Cornfield is amazeing
Cornfield is a‘maze’ing
Drive by Scheresky Ag service, north of Max, and you may notice a field of corn. At first glance it looks like any other cornfield.
But it’s not!
The field contains a maze that has been carved into its interior. Over the past several weeks, the 17 members of the Rocky Acres 4-H Club have spent dozens of hours working together to create a network of paths that zigzag across a 500 by 500 foot area.
This weekend, the club members will showcase their work by opening the corn maze to the public. The fundraiser, now in its third year, has become the main source of revenue for the group
This weekend, the corn maze will be open to the public Saturday and Sunday from noon to dark. It will be offered two additional Sundays, Oct. 5 and Oct. 12. According to Daryl Lies, club leader, a special "haunted maze" is also planned. He said a date for the hunted maze has not been set.
Children who visit the maze can take part in other club-sponsored activities at no charge. They include riding on the "cow train" or trying their skills at archery or shooting a pellet gun at the 4-H Shooting Sports Trailer. Children will also be treated to a mini gourd or a mini pumpkin, courtesy of the 4-H club.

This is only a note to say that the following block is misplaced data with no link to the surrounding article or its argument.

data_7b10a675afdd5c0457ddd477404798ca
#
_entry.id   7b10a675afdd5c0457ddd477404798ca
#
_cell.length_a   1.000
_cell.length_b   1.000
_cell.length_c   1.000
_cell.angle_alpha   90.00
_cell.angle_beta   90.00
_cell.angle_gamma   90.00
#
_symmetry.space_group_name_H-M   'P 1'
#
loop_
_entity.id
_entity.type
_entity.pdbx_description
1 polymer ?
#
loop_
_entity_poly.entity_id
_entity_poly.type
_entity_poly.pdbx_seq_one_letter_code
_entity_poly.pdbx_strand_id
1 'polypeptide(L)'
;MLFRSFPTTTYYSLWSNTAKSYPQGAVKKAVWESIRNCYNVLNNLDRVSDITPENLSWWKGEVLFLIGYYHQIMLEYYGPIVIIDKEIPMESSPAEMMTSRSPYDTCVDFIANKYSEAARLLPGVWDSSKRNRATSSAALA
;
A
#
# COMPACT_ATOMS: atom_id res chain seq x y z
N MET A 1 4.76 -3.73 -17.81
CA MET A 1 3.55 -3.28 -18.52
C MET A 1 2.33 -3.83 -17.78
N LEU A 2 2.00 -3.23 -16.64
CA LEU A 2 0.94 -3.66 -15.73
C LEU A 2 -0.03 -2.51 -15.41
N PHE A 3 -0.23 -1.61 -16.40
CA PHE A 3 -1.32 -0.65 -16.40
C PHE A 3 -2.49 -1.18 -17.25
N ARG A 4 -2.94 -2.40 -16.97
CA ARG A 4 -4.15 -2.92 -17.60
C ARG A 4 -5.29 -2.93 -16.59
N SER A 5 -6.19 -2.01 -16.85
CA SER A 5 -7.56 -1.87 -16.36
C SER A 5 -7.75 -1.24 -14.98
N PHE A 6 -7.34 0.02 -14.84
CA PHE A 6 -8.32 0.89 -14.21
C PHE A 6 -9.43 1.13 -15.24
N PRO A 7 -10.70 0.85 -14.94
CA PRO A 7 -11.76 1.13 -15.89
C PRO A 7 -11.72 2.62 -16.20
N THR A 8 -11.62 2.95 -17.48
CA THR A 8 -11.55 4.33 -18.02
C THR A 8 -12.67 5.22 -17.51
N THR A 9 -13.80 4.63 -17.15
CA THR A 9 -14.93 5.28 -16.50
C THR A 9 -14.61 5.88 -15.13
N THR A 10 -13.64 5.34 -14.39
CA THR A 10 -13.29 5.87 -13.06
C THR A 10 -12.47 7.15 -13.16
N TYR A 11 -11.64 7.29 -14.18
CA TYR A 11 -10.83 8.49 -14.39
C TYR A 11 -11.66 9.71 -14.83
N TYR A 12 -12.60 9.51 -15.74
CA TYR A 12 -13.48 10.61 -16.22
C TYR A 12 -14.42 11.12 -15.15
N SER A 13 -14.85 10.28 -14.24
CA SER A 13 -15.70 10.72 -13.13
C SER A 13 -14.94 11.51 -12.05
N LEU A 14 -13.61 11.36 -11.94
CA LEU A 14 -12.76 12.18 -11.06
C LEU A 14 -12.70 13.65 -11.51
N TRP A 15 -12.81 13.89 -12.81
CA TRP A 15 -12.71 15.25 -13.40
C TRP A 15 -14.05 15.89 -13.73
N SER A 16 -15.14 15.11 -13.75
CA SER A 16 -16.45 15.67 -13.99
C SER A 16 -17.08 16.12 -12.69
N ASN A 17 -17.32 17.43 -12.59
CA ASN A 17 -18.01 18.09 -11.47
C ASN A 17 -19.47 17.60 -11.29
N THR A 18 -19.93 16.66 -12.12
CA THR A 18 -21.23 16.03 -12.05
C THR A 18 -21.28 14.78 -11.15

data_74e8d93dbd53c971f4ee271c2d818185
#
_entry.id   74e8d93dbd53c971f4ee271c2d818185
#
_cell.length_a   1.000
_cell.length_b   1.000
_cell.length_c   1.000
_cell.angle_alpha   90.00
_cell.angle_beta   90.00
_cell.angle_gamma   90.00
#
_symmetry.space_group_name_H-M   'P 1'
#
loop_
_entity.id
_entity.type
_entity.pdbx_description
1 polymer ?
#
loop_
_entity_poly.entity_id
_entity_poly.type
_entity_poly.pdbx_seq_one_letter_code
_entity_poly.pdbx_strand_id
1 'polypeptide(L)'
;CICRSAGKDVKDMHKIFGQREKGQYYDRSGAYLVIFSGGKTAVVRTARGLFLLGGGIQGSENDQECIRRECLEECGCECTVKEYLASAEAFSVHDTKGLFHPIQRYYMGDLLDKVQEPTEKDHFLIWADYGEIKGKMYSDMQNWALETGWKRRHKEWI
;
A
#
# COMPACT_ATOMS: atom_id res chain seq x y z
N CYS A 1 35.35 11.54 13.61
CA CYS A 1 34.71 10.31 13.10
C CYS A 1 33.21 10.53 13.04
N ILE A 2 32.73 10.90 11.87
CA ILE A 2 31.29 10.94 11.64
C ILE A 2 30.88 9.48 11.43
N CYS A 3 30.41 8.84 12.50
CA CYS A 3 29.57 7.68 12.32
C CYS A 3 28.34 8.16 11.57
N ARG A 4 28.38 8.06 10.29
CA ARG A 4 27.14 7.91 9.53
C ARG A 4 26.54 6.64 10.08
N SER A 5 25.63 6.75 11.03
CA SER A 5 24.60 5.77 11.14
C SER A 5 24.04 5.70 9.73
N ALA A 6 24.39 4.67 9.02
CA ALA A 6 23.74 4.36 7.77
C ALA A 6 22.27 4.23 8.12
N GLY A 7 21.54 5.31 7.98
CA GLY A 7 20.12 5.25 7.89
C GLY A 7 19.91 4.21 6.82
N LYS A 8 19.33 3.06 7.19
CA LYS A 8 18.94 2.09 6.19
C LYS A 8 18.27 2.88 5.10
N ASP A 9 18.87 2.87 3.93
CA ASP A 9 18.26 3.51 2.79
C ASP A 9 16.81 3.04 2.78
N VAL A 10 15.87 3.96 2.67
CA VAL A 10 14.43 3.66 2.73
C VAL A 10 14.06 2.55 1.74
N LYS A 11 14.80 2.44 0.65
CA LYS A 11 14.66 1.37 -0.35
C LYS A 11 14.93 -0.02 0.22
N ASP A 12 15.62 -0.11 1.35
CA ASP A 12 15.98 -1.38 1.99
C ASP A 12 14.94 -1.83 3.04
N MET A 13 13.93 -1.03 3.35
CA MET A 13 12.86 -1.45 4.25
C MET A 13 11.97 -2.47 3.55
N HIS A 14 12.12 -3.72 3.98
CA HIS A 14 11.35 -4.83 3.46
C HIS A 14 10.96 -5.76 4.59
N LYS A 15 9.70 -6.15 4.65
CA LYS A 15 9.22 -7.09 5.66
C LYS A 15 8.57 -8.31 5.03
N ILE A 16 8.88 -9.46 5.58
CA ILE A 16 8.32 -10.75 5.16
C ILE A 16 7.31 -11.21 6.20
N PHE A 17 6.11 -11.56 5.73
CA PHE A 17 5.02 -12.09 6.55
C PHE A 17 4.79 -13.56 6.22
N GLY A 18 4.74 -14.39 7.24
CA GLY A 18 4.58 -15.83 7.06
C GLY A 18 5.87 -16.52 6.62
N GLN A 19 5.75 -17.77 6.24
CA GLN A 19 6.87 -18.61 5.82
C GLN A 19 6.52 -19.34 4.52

Midwest Dairy Association, Dist. 1, is providing complimentary cartons of milk that will be served midway through the maze. Those who attend are invited to purchase a hot dog, chips and beverage at a nominal cost.
According to Lies, the club members will be offering a large selection of pumpkins, squash and gourds that they raised. Individuals who purchase those items this weekend will, in turn, help others. For every two pumpkins, gourds or squash that are sold, the club will donate another to Our Lady of Grace food pantry in Minot.
Even though the club’s members have already worked hard to create the corn maze and are committed to its operation, Lies said others have played an important role in the fundraiser. He said Dan Lies, Douglas, provided space for the club’s "pumpkin patch" and provided assistance during the summer growing season.
Included in the bounty is a giant pumpkin that will be displayed during the fundraiser. Visitors are invited to stop by with their cameras to take photos with the nearly 300-pound pumpkin.
Lies also expressed deep appreciation for Galen and Bonnie Scheresky for providing the club with a cornfield. Lies noted that the area had been "double-planted" to provide a dense field in which to create the maze. He said the fundraiser would not be feasible without the support of the Schereskys.